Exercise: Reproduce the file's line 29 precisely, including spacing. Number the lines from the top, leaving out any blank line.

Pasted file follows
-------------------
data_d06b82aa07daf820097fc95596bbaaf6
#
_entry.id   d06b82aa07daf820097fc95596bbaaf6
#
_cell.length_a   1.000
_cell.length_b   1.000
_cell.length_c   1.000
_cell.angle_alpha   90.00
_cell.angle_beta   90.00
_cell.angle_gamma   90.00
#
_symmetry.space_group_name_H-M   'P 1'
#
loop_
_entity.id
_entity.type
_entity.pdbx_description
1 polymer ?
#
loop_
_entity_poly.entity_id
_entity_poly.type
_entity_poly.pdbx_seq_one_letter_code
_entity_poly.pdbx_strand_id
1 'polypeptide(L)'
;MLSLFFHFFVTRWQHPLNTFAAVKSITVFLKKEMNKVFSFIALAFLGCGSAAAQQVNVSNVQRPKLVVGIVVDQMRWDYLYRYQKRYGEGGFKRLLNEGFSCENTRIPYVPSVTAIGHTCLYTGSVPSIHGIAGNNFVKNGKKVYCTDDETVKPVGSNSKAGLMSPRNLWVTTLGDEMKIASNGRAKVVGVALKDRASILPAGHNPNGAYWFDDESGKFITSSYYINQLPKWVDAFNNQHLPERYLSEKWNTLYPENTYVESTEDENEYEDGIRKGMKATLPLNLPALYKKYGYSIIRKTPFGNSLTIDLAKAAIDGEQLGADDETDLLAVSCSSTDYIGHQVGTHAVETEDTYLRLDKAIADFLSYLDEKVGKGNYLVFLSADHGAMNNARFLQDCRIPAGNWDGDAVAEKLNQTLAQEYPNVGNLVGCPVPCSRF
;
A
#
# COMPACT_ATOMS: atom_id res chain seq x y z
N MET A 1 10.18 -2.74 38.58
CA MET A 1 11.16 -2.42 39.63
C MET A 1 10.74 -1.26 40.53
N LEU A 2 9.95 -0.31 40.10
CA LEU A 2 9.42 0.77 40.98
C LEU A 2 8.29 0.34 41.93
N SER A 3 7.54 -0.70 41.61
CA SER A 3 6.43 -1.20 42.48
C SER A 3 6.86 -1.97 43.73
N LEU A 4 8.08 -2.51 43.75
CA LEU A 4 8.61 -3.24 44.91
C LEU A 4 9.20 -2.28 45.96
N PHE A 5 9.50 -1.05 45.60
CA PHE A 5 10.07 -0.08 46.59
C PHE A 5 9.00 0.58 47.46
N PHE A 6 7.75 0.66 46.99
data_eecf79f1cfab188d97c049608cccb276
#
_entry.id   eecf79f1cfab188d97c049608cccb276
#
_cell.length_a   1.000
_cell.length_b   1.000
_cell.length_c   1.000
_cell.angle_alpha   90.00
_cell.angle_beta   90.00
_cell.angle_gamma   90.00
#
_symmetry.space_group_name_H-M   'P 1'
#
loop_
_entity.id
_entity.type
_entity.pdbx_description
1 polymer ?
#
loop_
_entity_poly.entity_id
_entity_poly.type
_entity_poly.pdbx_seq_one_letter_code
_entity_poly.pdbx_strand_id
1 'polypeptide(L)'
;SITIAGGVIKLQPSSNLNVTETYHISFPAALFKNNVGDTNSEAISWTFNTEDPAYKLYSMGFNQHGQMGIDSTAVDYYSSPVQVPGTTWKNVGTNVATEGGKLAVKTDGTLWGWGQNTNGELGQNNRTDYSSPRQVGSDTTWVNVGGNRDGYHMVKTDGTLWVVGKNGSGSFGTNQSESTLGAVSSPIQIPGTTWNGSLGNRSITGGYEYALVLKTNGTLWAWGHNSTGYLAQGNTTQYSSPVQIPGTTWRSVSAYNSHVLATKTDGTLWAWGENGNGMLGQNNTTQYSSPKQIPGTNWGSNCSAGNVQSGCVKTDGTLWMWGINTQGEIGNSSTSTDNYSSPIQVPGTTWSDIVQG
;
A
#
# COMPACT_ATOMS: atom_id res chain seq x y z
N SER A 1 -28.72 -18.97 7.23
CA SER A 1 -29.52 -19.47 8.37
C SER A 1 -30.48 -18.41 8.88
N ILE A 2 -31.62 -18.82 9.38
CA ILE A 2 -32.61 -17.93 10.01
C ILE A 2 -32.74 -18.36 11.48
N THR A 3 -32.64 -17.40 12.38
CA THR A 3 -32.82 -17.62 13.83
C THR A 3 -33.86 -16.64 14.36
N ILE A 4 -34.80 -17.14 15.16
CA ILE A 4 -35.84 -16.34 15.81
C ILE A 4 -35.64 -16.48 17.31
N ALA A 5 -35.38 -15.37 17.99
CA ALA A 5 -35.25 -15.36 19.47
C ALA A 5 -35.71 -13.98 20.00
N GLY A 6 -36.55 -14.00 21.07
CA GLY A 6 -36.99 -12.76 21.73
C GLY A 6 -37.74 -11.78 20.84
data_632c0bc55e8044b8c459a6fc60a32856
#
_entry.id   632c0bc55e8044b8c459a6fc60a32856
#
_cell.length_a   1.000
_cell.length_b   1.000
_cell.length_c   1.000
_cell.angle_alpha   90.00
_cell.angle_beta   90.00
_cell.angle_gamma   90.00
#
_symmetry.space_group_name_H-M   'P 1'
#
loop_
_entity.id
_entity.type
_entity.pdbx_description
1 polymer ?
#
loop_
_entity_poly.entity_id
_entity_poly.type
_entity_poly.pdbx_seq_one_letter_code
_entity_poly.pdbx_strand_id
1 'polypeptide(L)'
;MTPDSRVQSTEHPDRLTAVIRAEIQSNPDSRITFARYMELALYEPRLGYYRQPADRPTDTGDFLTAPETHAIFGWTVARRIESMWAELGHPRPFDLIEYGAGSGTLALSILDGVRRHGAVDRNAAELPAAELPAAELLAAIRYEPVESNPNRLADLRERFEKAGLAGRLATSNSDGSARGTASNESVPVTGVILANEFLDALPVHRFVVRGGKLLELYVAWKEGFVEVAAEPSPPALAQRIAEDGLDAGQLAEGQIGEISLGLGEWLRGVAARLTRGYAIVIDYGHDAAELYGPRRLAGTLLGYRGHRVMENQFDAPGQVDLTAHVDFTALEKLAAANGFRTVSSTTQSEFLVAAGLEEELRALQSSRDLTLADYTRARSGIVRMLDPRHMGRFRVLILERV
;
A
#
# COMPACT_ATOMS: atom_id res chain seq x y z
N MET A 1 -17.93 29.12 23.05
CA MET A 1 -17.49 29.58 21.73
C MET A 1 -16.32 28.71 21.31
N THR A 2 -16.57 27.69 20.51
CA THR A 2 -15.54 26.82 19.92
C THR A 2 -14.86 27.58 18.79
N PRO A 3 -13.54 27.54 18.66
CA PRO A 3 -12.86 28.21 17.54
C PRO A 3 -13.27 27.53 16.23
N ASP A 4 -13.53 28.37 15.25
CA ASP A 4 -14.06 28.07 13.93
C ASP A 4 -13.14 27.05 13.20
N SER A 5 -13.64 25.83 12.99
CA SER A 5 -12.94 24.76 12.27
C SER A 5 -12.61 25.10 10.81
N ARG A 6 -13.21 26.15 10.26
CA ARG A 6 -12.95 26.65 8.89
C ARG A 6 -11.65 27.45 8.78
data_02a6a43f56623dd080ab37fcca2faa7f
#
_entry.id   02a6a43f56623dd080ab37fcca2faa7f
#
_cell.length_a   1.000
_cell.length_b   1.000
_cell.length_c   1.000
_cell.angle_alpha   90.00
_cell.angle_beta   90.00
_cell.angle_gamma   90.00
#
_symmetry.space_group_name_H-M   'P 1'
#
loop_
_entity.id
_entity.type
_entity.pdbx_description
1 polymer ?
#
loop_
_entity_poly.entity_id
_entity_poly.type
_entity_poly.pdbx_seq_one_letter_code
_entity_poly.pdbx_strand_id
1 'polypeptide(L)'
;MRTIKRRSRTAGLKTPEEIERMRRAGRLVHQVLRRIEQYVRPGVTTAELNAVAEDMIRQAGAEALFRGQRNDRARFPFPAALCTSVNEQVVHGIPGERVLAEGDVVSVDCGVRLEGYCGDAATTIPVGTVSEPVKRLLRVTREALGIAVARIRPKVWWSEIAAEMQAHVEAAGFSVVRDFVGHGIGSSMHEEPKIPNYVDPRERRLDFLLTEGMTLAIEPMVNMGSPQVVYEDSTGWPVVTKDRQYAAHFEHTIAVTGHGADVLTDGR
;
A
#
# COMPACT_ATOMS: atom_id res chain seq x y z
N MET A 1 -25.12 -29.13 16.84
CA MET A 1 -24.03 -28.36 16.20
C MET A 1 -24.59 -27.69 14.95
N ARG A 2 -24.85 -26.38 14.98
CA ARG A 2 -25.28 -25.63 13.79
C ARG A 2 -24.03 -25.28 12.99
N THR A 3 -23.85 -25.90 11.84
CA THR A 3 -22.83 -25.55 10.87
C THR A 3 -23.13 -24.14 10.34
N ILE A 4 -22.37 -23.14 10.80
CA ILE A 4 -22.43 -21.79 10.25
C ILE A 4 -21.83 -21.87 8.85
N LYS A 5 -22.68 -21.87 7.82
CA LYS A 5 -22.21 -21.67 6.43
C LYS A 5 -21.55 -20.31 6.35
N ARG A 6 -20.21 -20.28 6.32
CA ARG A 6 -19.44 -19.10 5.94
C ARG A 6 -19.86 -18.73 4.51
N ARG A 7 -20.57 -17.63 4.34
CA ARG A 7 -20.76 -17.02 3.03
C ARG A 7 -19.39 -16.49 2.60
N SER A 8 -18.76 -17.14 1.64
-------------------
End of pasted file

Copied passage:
#